If you interested in what FP takes into account when ranking these countries, well it's a great number of indicators of instability, including demographic pressures, refugee and IDP counts, the economy, public services, human rights, etc, etc. Check out the chart and scoring here: http://www.foreignpolicy.com/images/fs2008/failed_states_ranking.jpg.

A Modernized Version of Dobrij Doktor Ajbolit

This just warmed my heart despite its sarcastic undertones. I love Doktor Ajbolit! "V Afrike, v Afrike, na limpopo!"

Jul 7, 2008

Not Guilty with a Defense of Drunkedness

I would love to see a Bulgarian version of Law and Order.
DA: We'll see how much your client likes it when he's in prison!
Defense Attorney: My client isn't going to prison. Notification of a not guilty defense due to drunkedness.
DA: You won't get away with this!
Defense Attorney: We'll see how the jury feels. If I get one man on that jury with a drinking problem...my client will walk.
*Chink Chink*

Sofia Weekly (Ern's Favorite Weekly): 3 young men from the Ryahovtsi village, Gabrovo District, were sentenced Monday for profanation of the Bulgarian national flag. On the night of May 19, 2007, the 19-yr old Hasan, the 20-yr old Ibrahim, and a younger boy with initials H.P. tore down the Bulgarian flag from its pole in the center of the village, threw it on the ground, and started to step on it. After that they tore it into pieces.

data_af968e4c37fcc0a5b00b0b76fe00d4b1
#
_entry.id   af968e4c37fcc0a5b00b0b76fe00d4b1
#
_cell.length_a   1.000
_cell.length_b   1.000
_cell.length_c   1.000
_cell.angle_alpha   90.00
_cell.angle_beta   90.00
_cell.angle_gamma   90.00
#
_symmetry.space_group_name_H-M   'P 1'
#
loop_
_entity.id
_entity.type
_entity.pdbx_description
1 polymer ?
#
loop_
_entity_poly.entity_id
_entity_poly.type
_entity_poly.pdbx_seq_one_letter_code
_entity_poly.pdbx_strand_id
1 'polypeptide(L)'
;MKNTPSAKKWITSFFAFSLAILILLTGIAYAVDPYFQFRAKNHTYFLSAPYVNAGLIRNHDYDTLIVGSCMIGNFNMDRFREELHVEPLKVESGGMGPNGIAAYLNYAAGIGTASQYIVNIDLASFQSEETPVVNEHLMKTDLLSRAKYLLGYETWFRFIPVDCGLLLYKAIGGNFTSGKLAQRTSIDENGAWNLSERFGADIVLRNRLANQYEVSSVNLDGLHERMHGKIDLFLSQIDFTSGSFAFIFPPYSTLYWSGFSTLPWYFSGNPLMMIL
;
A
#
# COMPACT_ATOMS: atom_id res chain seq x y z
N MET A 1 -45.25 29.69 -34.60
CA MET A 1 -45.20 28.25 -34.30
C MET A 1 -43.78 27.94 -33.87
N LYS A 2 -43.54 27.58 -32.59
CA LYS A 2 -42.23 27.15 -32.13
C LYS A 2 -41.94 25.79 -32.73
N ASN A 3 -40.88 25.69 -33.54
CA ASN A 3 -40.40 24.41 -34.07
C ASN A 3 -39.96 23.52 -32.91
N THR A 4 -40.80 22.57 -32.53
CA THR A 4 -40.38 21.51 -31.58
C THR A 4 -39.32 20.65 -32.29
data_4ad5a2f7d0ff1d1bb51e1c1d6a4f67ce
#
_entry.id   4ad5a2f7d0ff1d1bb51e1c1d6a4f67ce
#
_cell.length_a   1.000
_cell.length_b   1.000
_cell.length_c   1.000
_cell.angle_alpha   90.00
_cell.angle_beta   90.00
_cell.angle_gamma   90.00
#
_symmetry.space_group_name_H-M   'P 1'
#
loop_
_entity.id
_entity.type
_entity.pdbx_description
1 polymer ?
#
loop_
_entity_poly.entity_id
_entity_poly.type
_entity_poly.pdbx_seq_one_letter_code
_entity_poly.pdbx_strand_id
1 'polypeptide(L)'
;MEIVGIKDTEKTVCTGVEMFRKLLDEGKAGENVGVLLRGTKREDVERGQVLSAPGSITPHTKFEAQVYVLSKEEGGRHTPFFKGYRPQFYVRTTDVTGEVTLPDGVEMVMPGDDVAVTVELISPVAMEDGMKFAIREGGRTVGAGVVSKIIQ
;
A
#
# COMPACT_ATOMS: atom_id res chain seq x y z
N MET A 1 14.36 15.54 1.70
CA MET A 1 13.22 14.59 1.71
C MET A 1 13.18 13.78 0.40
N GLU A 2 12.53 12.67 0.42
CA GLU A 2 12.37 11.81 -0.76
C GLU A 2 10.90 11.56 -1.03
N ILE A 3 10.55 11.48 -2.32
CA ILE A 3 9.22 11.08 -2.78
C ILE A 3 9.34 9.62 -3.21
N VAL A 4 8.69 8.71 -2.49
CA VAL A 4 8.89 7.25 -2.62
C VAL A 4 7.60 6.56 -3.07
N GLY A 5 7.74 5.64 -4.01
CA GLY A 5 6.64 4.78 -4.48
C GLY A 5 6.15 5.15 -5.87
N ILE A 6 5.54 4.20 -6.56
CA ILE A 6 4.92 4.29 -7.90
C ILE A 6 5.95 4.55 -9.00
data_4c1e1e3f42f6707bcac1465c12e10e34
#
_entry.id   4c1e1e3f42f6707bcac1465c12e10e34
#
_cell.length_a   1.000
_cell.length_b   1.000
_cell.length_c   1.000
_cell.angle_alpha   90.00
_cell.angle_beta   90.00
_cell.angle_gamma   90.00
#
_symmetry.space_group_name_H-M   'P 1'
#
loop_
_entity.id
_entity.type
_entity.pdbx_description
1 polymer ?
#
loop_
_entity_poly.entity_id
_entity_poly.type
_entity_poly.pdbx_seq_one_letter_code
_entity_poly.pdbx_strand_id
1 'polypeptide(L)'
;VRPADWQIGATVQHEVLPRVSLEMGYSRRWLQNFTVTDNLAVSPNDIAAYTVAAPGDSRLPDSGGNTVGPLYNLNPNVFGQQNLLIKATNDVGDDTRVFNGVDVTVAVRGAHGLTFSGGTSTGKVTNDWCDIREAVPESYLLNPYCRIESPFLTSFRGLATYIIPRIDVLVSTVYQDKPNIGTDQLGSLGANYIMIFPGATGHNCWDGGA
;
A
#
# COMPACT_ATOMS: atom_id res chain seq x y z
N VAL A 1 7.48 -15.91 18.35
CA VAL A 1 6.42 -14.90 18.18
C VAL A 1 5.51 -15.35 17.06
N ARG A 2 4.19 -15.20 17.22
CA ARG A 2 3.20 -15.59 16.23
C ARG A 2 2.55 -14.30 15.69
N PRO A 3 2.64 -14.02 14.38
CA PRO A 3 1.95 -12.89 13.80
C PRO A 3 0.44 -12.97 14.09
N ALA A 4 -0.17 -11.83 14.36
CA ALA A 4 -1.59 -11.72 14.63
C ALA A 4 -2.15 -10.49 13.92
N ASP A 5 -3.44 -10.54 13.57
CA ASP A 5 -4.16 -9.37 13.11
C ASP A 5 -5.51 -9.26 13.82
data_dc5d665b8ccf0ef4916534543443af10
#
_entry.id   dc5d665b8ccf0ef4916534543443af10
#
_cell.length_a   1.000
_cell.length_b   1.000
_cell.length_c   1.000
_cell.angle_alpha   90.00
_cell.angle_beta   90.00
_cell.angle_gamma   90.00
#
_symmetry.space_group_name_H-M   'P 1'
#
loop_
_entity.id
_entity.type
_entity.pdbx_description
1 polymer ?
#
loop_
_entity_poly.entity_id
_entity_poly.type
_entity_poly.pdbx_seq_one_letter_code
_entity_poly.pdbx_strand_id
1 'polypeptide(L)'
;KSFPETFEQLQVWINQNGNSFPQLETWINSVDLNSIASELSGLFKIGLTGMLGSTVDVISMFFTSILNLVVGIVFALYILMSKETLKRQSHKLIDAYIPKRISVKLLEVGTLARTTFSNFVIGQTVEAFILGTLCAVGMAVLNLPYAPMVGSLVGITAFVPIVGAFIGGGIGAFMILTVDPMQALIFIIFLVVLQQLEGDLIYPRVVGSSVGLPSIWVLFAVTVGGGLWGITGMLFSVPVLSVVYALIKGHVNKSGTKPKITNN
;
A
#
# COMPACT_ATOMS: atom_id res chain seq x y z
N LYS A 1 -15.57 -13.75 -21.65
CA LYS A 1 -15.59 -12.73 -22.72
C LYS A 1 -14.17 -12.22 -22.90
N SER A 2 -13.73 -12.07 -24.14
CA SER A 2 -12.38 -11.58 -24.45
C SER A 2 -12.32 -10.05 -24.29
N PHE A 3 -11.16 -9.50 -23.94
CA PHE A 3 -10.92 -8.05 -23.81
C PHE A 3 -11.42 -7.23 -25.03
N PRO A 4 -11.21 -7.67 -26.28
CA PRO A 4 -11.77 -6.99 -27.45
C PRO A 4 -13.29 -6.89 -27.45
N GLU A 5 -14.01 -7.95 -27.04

The young men could get up to 2 yrs in prison, but were only sentenced to pay fines because this was the first crime they ever committed. Hasan was sentenced to pay BGN 1000, and Ibrahim - BGN 1500. The 3 men admitted of committing the crime but explained that they had done it after they were coming home drunk from a disco. They deny having had any ethnically motivated reasons for insulting the Bulgarian flag.